Virginia Gov. Bob McDonnell declared a state of emergency Sunday after powerful weekend thunderstorms caused widespread flooding and damage and were thought to have killed at least six people in the central and southern parts of the state.
“Our thoughts and prayers are with those impacted by the storms and flooding in the commonwealth,” Mr. McDonnell, a Republican, said in a written statement. “I have declared a state of emergency to direct all possible resources towards responding to this event.”
The declaration makes available state resources to assist local response-and-recovery efforts.
Mr. McDonnell was expected to visit Gloucester County either Sunday or Monday. The governors office says there has been one reported death in Page County, two in Waynesboro, and three in Gloucester County. However, the state’s Office of the Chief Medical Examiner has yet to confirm if any was weather-related.
At least 43 deaths have been associated with the storm that swept across six Southern states.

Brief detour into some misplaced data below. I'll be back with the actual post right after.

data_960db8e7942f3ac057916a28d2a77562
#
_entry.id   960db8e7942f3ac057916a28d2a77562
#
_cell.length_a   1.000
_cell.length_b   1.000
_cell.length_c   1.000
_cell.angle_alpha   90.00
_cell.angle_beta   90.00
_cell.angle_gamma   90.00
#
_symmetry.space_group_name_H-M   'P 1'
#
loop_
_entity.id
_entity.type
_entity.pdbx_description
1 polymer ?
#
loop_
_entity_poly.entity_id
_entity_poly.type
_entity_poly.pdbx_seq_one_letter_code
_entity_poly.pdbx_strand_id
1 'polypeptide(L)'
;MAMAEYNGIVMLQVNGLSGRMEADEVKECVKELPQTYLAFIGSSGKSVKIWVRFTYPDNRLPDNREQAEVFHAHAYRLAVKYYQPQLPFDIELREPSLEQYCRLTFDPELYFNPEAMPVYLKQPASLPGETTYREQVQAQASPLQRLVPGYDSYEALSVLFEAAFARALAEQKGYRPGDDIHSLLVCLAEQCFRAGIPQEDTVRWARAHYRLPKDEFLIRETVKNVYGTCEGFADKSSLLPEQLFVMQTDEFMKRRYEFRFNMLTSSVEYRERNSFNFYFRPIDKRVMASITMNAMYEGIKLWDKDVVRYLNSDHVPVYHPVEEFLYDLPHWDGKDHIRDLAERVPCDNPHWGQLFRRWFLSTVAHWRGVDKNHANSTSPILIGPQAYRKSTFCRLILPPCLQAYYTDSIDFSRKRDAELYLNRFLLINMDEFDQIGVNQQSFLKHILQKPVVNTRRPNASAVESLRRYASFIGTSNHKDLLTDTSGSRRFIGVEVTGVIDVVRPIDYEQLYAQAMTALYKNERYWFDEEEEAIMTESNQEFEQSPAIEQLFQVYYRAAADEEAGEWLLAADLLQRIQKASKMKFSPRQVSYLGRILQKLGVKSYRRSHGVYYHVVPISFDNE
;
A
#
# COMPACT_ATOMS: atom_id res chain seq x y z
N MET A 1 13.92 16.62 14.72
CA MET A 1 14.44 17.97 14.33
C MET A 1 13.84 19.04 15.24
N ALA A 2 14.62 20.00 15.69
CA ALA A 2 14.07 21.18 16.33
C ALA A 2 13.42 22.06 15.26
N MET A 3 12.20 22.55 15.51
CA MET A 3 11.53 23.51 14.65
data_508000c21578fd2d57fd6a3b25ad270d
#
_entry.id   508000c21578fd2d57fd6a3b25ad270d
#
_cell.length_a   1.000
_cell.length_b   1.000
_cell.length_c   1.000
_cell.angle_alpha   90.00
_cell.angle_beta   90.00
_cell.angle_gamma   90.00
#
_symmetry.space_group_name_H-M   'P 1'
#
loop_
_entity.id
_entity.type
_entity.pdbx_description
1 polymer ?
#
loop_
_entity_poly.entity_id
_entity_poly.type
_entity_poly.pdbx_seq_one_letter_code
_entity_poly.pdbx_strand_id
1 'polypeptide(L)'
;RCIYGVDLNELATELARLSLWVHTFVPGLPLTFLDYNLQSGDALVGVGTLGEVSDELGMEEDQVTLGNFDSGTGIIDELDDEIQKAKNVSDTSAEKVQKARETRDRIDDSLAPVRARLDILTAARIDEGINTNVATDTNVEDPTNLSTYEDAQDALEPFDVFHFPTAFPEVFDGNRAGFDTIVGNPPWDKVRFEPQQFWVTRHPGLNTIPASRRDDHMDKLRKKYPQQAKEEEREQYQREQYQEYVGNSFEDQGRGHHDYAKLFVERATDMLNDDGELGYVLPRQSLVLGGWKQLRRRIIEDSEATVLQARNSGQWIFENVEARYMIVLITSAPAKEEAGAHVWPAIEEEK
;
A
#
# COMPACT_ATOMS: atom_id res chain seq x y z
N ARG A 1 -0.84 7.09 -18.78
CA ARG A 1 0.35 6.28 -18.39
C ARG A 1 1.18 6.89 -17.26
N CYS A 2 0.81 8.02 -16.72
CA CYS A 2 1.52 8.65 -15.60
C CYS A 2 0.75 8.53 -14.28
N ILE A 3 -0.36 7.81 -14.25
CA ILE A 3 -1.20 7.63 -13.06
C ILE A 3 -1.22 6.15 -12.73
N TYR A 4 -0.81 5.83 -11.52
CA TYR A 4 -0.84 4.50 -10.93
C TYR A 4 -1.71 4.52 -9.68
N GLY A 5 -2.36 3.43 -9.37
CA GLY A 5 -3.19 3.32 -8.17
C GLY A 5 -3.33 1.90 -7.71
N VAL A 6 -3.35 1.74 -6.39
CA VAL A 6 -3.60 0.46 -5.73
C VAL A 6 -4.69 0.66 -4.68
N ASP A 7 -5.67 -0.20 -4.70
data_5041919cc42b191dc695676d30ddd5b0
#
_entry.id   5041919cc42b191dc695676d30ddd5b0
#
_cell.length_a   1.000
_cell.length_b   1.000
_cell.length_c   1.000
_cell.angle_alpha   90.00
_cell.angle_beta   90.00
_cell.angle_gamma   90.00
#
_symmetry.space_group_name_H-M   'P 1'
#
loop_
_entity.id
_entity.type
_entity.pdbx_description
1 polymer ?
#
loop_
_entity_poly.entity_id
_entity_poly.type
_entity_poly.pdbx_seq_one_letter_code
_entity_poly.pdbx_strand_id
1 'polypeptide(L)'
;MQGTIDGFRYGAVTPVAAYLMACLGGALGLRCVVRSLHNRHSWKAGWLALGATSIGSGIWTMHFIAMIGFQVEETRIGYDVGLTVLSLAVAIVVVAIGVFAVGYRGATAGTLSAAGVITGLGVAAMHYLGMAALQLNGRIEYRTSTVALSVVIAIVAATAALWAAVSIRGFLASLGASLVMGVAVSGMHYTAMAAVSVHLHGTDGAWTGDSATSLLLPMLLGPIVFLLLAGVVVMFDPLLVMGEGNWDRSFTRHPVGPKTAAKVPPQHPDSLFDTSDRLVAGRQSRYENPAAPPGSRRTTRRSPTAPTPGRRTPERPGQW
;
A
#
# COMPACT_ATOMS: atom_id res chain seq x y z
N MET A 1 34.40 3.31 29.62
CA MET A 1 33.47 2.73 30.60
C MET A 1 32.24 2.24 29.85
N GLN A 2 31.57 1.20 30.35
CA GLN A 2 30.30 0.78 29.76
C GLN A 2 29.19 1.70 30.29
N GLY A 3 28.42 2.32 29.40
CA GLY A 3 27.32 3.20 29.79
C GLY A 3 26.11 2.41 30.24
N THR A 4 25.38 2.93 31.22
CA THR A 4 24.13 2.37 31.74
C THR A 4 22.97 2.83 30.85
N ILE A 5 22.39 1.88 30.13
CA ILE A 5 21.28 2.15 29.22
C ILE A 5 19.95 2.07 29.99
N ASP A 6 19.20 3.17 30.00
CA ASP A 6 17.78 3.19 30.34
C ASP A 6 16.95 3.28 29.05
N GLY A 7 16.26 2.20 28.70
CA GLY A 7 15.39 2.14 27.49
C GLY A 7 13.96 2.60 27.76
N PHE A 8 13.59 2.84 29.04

In Northern Virginia, the storm downed trees and power lines and flooded parts of Old Town Alexandria, along the Potomac River.
Dominion Virginia Power reported on Sunday that roughly 11,260 people in Northern Virginia lost power, though most were restored by midafternoon.
A mudslide was reported in Carroll County. High wind caused significant damage in Dinwiddie, Gloucester, Halifax, Isle of Wight, James City, Lunenburg, Middlesex, Surry and Rockbridge counties, according to the governor’s office. However, the National Weather Service has not confirmed reports of tornadoes.
Much of the flash and stream flooding had receded by Sunday, but river flooding is expected through Monday. Officials say moderate to major flooding will occur on the north and south forks of the Shenandoah River. And flood conditions are also forecast for the Rappahannock and Shenandoah rivers.